The History of Leith

April 12, 2012

CONCLUDING PART OF SERMON PREACHED IN SOUTH LEITH PARISH CHURCH ON SABBATH 22ND JANUARY 1922, BY REV. WILLIAM SWAN, B.D.

CONCLUDING PART OF SERMON
PREACHED IN SOUTH LEITH PARISH CHURCH ON
SABBATH 22ND JANUARY 1922, BY REV. WILLIAM
SWAN, B.D.
The Employment Question.
The following is the concluding portion of the’
sermon :—” How would you find employment,” is next
asked, “for the millions of people in the liquor trade
and those connected with the trade, such as coopers for
casks,, packing-case- makers for cases, bottle manufacturers
for bottles, stationers and printers for labels,
advertisements, etc., and others too numerous to
mention here?” My answer to that is short and
emphatic. I would cut out every one from the answer
beginning with the coopers. The coopers, the boxmakers,
the printers, the stationers, will all find at
once more employment. Whenever the drink traffic
disappears there will be plenty of other things for them
to make which will be a far greater benefit to the
community. As to those engaged directly in the liquor
trade, one has got to say this, that in proportion to the
money invested in it, this trade employs fewer people •
than any other trade turning over anything like the
same amount of money and again, even suppose they
had to be dealt with bit by bit. It won’t displace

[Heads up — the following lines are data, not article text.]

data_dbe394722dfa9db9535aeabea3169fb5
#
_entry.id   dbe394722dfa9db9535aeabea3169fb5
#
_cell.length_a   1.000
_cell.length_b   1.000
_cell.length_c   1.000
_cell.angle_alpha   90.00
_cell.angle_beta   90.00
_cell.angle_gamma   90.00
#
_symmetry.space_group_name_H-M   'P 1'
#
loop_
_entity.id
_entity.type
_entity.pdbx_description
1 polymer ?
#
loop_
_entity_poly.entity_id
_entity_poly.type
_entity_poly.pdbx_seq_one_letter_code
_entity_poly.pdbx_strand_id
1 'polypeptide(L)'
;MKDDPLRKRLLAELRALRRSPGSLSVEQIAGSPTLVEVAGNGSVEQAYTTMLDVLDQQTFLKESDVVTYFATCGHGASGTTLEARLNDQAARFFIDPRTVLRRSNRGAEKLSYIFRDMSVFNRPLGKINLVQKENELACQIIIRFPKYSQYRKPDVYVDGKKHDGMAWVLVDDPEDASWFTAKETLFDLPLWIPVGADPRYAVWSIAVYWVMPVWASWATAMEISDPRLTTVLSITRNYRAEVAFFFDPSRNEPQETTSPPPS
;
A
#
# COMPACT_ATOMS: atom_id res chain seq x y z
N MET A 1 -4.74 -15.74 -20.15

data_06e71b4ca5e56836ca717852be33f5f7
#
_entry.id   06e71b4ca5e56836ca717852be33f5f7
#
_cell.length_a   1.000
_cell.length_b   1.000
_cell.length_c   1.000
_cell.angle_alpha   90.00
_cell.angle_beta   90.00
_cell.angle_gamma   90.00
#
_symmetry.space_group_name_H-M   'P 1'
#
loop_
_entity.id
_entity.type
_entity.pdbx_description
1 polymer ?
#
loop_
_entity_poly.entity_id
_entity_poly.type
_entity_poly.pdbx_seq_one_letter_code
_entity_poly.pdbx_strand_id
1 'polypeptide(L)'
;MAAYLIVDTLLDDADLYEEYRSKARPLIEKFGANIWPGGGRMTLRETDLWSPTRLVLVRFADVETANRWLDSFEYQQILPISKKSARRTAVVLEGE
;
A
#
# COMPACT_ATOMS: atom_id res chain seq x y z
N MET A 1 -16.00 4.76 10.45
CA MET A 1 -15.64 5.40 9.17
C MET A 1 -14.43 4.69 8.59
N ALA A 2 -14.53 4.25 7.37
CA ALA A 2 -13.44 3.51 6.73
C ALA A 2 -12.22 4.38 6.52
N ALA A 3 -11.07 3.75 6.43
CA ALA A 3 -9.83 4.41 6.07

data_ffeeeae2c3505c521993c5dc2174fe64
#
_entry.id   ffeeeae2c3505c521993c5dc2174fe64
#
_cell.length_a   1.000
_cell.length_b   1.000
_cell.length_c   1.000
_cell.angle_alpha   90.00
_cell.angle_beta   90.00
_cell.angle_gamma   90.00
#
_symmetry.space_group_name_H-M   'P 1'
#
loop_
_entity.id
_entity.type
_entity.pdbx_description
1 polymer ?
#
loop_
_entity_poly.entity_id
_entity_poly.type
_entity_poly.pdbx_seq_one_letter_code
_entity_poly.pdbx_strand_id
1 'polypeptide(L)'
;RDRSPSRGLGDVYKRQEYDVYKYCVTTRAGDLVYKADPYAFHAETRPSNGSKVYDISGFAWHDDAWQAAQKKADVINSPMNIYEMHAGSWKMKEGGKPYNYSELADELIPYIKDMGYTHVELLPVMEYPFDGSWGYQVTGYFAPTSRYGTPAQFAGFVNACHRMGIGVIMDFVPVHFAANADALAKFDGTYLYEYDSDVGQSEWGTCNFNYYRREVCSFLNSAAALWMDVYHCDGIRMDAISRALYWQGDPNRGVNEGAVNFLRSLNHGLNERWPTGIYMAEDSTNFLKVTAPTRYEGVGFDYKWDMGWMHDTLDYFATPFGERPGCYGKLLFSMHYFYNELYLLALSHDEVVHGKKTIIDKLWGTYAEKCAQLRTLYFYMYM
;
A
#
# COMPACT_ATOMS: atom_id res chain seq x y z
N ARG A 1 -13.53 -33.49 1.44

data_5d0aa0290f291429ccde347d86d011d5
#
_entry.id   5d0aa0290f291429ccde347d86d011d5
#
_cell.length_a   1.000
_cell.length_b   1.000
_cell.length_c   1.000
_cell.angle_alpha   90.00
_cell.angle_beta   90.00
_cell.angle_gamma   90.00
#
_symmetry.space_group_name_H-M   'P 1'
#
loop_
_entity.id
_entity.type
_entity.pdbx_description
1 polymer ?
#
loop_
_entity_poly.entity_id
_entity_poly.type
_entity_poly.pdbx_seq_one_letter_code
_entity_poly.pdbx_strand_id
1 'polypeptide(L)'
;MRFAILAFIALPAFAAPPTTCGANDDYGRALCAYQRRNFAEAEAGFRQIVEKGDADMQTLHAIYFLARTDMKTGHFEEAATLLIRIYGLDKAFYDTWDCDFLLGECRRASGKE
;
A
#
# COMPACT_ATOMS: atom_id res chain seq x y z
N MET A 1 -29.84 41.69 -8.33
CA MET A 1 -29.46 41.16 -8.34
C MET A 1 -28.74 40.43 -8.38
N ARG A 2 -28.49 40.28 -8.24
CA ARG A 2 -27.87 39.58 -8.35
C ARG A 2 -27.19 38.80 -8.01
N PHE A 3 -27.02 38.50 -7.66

millions. There is not one million in the whole trade.
They will be displaced gradually, and they will find
other means of employment just as men have to do in
other trades. What has happened to shipbuilding ?
The Washington Conference with one stroke of the pen
has wiped out the present employment of hundreds of
thousands of people, because the world no longer wishes
to have, if possible, in the future huge and bloated
naval armaments. What is happening to these people ?
There is no proposal to go on building warships simply
to keep them employed. In spite of the present
unemployment which has struck the Clyde, Barrow,
and the Tyne most disastrously, I am told that some
of Tickers’ establishments are turning to the making
of sewing machines. So, if trades like that are displaced
and dislocated, the answer plainly is ±hat when
for the good of the community the- liquor trade is
dislocated, those who are put out of employment are to
fend for themselves in getting employment. Changes
are always painful, but the future good soon blots out
the critical period of transition. The next question
that I want to deal with is that about the Government.
“How is the Government going to maintain their
revenue if they lose the. millions of pounds from the
liquor trade?” I won’t spend any time at all in
answering this question. A great deputation of brewers,.
distillers, etc., went to Mr. Gladstone on one occasion
and they made the same plea as my correspondent.
Here is his answer to the argument:—”Gentlemen,
you need not give yourselves any trouble about the
revenue. The question of Revenue must never stand in
the way of needed reforms. Besides that, a sober
population not wasting their earnings, I shall know
where to obtain a revenue.” Sir Stafford Northoote, in
his budget speech of 1874 referring to reduction of
revenue due to widespread abstinence from the use of
ardent spirits, said:—”The amount of wealth such a
change would bring to the nation would utterly throw
into the shade the amount of revenue which is now
derived from the Spirit Duty.”

source-South Leith Magazine 1922

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